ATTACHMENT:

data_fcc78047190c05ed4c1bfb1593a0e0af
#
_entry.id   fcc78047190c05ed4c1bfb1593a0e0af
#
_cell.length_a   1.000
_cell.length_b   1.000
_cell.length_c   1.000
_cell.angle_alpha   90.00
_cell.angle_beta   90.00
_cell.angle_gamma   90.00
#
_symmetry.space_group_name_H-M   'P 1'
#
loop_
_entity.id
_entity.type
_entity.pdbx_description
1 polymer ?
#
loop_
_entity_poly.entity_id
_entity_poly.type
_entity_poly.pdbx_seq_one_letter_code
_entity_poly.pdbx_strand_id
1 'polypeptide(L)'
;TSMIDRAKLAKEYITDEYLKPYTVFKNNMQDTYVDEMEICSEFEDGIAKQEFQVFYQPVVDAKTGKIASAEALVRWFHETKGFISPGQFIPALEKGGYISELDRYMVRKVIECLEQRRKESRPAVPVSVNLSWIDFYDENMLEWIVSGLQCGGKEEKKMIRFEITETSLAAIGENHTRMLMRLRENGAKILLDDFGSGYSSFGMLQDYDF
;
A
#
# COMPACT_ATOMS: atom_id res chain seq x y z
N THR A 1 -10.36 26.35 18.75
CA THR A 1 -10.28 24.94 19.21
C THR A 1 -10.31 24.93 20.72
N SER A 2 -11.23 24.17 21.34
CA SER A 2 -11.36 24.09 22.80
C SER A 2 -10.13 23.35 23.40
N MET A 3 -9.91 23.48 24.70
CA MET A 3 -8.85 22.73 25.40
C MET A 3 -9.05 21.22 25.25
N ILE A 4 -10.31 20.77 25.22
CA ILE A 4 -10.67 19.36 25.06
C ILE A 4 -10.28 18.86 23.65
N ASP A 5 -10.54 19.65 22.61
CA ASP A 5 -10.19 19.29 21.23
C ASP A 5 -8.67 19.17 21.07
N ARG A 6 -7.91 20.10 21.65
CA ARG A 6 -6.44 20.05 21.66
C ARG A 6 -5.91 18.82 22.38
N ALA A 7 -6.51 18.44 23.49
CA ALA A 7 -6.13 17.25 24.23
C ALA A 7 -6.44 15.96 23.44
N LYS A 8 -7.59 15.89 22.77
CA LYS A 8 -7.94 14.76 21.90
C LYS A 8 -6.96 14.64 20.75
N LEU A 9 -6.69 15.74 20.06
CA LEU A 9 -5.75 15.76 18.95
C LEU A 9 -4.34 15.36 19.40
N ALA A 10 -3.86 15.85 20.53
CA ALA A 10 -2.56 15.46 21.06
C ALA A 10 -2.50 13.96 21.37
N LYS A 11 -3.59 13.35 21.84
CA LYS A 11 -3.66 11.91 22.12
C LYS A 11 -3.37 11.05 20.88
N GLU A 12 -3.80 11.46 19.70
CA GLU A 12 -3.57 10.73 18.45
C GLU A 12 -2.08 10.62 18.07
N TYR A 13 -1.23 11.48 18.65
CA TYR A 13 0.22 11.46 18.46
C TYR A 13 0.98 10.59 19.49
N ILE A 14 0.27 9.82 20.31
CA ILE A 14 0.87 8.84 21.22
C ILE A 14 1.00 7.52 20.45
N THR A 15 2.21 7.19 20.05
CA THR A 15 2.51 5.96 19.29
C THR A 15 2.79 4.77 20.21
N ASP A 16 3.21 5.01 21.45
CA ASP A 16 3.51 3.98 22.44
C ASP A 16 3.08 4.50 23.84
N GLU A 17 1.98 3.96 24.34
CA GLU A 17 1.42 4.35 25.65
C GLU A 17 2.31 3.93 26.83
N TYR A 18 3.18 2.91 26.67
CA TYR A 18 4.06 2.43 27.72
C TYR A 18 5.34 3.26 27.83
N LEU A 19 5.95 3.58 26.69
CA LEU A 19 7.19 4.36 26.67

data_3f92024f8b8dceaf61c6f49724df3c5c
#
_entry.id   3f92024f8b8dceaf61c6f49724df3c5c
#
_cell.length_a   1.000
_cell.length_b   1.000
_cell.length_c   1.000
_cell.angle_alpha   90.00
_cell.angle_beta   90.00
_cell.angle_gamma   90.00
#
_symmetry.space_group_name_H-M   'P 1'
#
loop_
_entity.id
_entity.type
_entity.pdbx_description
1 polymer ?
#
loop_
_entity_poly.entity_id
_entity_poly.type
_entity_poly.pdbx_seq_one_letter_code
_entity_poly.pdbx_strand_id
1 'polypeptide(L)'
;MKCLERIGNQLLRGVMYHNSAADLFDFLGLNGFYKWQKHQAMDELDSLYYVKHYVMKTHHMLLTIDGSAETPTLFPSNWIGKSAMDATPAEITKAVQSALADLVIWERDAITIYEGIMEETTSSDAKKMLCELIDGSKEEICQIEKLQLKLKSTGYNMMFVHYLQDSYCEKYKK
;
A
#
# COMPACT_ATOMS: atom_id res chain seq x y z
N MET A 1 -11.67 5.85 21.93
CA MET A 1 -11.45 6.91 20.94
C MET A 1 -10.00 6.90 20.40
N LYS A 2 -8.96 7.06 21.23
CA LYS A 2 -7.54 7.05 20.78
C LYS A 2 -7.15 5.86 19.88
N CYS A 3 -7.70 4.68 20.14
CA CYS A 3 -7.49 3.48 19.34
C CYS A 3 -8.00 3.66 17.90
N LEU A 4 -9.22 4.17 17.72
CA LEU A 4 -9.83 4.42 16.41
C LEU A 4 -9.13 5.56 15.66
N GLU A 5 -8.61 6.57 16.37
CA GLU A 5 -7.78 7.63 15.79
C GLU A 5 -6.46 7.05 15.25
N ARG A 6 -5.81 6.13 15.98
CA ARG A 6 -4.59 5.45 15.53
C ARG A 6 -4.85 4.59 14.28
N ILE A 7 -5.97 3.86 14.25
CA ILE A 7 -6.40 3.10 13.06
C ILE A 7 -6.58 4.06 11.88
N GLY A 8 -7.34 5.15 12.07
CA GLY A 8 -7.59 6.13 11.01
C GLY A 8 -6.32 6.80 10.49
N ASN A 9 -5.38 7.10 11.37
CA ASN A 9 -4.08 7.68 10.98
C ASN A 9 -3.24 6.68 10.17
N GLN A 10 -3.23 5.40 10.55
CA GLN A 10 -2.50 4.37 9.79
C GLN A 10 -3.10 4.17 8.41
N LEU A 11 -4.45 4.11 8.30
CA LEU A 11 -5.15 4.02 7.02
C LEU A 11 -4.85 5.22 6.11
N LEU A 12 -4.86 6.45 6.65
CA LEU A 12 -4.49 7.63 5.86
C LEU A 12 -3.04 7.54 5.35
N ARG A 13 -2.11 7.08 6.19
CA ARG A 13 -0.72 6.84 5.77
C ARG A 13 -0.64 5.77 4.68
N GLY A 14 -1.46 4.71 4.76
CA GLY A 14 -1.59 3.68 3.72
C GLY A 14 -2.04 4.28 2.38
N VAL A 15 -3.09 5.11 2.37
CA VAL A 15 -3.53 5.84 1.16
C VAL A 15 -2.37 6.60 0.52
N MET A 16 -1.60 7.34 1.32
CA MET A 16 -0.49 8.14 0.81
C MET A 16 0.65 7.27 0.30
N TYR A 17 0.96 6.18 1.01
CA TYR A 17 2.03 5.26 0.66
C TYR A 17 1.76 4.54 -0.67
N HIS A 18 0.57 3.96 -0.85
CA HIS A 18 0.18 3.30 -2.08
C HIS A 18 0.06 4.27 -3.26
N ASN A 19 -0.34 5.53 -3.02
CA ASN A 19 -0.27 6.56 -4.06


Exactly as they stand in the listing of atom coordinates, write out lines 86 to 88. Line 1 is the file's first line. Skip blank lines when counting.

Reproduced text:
CA LEU A 19 7.19 4.36 26.67

data_3f92024f8b8dceaf61c6f49724df3c5c
#